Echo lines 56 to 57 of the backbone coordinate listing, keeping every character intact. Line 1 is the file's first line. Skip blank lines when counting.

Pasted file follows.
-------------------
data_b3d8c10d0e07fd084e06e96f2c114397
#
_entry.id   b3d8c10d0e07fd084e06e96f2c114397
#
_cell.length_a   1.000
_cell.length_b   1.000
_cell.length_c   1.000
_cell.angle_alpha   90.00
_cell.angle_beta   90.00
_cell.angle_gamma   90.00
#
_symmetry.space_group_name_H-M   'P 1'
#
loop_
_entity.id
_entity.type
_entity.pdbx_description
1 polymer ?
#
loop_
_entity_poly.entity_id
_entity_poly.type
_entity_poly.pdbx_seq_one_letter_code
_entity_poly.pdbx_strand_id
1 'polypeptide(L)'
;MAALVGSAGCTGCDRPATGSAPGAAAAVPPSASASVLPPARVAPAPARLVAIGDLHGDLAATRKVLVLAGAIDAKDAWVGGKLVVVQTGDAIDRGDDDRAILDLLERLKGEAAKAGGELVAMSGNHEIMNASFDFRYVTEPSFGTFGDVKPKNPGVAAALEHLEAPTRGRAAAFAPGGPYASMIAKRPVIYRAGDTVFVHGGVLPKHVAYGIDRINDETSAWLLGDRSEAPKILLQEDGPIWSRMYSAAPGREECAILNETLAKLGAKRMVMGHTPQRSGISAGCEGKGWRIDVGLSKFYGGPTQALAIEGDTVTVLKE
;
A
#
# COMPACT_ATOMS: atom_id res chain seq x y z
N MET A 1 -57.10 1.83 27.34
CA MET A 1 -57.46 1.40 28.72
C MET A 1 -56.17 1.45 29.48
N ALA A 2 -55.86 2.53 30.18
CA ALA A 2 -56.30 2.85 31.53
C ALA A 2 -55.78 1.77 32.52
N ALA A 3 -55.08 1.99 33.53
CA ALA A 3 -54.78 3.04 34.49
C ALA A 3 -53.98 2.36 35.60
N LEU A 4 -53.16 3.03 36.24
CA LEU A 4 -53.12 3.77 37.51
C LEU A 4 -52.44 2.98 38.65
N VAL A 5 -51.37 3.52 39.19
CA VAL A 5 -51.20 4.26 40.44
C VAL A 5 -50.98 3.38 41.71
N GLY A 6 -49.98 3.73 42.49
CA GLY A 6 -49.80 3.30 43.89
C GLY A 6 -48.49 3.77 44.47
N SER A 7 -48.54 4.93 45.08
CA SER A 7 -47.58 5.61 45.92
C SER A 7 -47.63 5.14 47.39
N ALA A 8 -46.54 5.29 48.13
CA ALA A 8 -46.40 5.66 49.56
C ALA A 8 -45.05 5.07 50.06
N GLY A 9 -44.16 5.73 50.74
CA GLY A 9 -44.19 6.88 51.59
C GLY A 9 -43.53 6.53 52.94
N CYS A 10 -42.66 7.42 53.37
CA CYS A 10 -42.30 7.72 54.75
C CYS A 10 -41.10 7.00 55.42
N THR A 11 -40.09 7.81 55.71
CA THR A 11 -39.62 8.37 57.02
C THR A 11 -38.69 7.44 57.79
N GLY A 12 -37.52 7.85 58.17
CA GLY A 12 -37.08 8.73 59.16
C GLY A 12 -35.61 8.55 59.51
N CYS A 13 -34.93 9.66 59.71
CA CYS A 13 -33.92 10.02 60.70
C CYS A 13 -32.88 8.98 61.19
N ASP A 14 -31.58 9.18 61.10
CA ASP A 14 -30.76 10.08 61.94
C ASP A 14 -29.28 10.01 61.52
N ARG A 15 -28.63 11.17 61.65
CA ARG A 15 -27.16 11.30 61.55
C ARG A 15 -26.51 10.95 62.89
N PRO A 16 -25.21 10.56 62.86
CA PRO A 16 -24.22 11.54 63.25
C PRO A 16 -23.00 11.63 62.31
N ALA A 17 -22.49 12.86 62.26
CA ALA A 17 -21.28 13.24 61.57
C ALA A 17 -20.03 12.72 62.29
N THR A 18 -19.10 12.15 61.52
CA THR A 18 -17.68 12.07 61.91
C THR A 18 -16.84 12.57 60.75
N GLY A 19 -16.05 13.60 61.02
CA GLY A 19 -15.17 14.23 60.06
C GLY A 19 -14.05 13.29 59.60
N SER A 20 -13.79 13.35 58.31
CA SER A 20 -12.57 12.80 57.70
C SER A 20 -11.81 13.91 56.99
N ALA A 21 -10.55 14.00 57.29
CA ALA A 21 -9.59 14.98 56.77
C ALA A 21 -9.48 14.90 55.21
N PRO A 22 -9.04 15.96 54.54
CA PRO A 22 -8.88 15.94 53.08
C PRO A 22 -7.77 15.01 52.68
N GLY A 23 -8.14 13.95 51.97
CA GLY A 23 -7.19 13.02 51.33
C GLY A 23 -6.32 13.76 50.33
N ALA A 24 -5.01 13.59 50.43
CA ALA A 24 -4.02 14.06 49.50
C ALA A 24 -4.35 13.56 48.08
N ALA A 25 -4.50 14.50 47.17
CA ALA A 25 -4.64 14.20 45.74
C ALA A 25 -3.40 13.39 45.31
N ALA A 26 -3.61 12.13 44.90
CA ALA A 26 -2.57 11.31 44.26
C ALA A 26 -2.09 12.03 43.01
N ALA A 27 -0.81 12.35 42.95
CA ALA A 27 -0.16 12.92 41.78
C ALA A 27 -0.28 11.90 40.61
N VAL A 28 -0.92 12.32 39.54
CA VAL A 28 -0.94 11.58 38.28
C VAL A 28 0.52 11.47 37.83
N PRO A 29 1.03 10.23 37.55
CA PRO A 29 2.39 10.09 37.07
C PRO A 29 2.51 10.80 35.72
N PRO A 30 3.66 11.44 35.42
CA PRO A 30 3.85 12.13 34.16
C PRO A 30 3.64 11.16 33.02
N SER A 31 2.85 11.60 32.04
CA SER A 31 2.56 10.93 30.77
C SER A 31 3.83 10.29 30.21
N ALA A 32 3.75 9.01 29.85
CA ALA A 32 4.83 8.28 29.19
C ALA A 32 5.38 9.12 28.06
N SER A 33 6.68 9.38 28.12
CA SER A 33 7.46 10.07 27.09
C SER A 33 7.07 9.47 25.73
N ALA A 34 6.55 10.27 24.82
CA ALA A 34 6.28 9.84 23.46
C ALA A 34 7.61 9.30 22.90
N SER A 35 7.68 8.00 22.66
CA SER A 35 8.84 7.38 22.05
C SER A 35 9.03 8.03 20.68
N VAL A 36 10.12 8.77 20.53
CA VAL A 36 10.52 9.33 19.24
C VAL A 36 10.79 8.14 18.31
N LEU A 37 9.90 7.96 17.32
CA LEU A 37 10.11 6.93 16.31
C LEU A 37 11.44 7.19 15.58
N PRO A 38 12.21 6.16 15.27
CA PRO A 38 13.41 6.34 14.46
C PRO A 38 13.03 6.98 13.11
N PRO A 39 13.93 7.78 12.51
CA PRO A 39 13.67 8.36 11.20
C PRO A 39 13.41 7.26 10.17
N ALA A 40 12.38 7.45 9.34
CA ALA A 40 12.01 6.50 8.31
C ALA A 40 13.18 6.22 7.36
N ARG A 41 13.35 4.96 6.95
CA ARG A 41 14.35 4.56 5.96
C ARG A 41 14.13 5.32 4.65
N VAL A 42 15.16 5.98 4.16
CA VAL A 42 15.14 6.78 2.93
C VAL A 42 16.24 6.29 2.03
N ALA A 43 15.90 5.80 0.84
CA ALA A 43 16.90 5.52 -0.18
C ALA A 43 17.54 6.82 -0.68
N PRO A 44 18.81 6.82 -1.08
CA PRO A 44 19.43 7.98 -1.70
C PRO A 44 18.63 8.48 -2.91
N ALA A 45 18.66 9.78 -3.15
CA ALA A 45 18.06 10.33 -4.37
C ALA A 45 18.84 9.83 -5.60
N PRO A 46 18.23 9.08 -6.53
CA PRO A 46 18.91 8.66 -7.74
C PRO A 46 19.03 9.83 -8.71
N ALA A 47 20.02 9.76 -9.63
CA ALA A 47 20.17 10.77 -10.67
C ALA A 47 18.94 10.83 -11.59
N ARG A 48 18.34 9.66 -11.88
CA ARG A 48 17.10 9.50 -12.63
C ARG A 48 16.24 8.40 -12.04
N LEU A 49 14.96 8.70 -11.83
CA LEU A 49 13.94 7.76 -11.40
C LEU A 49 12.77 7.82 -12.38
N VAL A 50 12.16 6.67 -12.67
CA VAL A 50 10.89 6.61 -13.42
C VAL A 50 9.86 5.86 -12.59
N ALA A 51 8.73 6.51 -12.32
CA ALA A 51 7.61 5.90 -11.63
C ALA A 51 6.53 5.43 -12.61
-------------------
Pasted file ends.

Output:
CA GLY A 9 -44.19 6.88 51.59
C GLY A 9 -43.53 6.53 52.94